Defence planning for the future: Some popular fads to avoid

Assoc. Professor Dr Adam Leong Kok Wey

National Defence University of Malaysia


The ongoing drafting of Malaysia’s first White Paper on Defence has generated lots of interest in how Malaysia should plan for its defence in the future. A few suggestions have emerged that the White Paper should focus on non-traditional security issues, and to place strong reliance on new cyber technology. These are popular fads promoted by some under the confident assumption that future strategic risks will emanate from these areas. As planning for the future is difficult enough, the defence planner will do better if he can avoid some common fads that actually muddles defence planning.

The future is not here yet. So how do we guess the future, or at least ‘good enough’ to prepare for the future? This is a very critical question for defence planning as it will involve acquiring assets and capabilities that are costly and time-consuming, and which will be used for decades to come. If we get it wrong today, and in a future war that we are not prepared for, the country’s survival would be at risk. The sad news is that there is no fast and easy answer to this crucial question but we can learn from strategic history to have at least a rudimentary understanding about what the future may be like.

Strategic history will also inform us that some common popular fads are nothing new that had not been practiced before. This helps the defence planner to avoid some pitfalls to produce the ‘good enough’ defence plan for the future. There are two popular fads today that the defence planner must avoid: the trendy fixation on non-traditional security, and infatuation with cyber technology.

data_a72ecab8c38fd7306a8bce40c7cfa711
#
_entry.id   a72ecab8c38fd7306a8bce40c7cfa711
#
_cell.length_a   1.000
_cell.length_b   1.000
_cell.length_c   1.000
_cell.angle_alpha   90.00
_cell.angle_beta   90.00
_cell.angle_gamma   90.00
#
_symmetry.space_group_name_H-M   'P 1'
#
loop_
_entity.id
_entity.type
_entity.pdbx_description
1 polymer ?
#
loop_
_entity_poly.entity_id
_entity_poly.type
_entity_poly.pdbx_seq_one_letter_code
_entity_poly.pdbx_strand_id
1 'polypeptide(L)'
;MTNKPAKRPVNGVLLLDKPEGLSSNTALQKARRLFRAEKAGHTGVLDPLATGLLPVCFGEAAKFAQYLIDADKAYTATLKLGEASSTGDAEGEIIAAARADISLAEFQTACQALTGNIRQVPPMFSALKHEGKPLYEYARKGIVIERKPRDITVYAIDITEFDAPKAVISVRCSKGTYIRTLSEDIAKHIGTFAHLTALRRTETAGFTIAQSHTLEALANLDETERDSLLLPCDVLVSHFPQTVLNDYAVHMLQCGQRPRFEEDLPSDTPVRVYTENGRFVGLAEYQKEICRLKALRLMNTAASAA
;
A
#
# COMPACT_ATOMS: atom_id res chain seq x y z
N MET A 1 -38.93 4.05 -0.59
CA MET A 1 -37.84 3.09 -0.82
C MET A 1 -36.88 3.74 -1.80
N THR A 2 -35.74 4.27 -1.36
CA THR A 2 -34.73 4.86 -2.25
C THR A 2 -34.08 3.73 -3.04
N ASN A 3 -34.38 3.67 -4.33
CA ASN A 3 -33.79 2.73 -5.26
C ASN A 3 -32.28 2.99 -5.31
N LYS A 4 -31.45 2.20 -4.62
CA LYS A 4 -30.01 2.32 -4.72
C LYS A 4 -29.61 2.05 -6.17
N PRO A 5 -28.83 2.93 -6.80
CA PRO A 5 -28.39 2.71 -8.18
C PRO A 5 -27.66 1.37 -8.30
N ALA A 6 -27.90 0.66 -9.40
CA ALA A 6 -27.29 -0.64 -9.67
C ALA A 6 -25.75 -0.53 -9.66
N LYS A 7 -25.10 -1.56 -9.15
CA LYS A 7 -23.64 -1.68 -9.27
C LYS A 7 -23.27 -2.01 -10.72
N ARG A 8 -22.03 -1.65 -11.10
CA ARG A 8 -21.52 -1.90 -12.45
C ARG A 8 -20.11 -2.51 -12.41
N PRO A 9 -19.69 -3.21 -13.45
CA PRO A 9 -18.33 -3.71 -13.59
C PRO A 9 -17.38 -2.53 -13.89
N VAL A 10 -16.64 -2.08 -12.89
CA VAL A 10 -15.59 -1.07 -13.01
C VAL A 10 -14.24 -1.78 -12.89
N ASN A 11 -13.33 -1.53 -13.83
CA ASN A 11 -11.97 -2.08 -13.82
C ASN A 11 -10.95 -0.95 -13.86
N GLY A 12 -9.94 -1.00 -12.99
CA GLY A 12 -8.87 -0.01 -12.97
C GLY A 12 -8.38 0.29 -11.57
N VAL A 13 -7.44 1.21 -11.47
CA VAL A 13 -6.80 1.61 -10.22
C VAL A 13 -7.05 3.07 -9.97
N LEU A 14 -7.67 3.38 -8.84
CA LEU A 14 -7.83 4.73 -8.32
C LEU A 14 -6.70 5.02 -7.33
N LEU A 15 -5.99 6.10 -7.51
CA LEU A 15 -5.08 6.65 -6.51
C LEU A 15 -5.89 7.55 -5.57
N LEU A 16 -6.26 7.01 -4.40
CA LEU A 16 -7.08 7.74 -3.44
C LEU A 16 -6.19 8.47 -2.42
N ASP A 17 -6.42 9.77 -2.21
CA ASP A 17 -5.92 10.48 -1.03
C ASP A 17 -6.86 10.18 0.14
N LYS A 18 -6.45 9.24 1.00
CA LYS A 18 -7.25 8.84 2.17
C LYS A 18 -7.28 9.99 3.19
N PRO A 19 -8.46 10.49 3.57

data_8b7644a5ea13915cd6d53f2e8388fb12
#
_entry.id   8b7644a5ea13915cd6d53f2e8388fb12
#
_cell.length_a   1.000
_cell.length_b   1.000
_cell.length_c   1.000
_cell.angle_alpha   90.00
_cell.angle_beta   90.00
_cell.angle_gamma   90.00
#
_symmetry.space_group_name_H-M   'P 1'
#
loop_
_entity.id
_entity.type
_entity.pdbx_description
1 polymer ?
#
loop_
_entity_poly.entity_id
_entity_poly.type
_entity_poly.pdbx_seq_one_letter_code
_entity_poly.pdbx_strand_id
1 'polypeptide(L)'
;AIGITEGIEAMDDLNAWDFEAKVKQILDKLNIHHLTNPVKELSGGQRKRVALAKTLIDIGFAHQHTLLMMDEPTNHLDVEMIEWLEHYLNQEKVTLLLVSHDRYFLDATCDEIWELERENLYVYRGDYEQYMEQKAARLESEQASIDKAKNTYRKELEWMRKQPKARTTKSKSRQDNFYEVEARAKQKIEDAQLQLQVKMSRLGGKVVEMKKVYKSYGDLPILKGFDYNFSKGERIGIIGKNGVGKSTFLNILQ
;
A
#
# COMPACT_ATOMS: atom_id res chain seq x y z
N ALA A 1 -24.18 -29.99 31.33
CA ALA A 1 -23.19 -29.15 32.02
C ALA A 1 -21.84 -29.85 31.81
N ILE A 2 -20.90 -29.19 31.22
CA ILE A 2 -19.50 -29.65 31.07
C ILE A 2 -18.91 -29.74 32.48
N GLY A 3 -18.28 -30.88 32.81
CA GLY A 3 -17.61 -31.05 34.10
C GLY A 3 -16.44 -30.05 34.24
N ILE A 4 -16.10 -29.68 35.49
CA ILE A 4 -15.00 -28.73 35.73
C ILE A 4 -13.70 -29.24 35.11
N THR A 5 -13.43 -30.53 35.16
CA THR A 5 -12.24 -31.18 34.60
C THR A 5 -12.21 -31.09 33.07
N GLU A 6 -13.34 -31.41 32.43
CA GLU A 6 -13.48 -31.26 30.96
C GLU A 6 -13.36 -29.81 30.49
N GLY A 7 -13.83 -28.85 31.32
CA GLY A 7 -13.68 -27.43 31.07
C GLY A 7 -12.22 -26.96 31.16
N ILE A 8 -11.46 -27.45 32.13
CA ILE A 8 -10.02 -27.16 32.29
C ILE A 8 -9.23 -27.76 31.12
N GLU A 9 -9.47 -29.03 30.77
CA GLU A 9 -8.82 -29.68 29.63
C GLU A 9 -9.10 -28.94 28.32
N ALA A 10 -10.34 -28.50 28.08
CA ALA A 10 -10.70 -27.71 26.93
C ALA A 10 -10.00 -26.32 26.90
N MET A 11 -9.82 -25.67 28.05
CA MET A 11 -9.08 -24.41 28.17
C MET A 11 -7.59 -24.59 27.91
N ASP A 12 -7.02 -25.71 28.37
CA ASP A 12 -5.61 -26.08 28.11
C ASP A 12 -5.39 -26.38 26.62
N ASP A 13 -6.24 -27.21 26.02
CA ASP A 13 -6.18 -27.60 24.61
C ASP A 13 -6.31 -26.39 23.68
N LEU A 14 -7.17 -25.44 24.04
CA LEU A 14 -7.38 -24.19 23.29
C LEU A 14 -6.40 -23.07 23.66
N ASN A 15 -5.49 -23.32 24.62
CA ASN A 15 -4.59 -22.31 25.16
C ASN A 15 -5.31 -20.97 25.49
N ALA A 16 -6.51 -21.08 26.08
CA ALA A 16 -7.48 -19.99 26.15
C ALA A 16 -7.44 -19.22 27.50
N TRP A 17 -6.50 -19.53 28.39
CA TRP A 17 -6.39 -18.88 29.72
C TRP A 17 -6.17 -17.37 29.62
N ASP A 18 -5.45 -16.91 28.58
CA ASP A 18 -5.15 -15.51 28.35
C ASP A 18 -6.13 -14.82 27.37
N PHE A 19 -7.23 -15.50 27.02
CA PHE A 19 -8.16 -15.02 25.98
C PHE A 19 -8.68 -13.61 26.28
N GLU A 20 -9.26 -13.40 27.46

Non-traditional security (NTS) is a security studies approach that gained traction after the end of the Cold war and has two key branches, among numerous others, which are terrorism and natural disasters. NTS is an oxymoronic term as there is nothing not-too-traditional with terrorism and natural disasters.

Terrorism has been practiced by various civilizations since millenniums. The Jewish Zealots and Sicariis that were active during the 1st century in Jerusalem are well-documented groups that used terror as a tactic for its political objectives. About a thousand years later, in Persia, there was a Shia sect known as the Nizaris that practiced a form of suicide terrorism. They used operatives to stab and kill their victims in crowded public places, and expected to be killed after doing so. The Nizaris’ actions resulted in the modern word ‘assassination’ to be coined to reflect their terror killings. There are many more examples but these two famous examples will highlight that terrorism is not a recent phenomenon that started with the 9/11 attacks but had been utilized by various groups for quite some time (some covertly run by kingdoms/states).

Natural disasters have also been a constant bane for humans. Historical records had shown that natural disasters such as volcano eruptions, earthquakes, tsunamis and pandemic diseases had wiped out large numbers of people. The volcanic eruption of Mount Vesuvius in AD 79 destroyed Pompeii. Mount Tambora’s eruption in 1815 killed thousands and created an atmospheric layer of ash that led to serious global implications. The famous 1883 eruption of Krakatau in Indonesia caused massive earthquakes and tsunamis that was felt as far away as the English Channel also killed tens of thousands of people. The awareness about the danger of tsunamis did not start with the 2004 Boxing Day tsunamis! A killer pandemic caused by bacteria, and dubbed as the Black Death, killed an estimated 200 million people in Europe and Asia from 1347 to 1351. These few examples demonstrate that natural disasters and terrorism are very traditional security issues and not recent trendy incidents, and humans have been worried and dealing with them for centuries.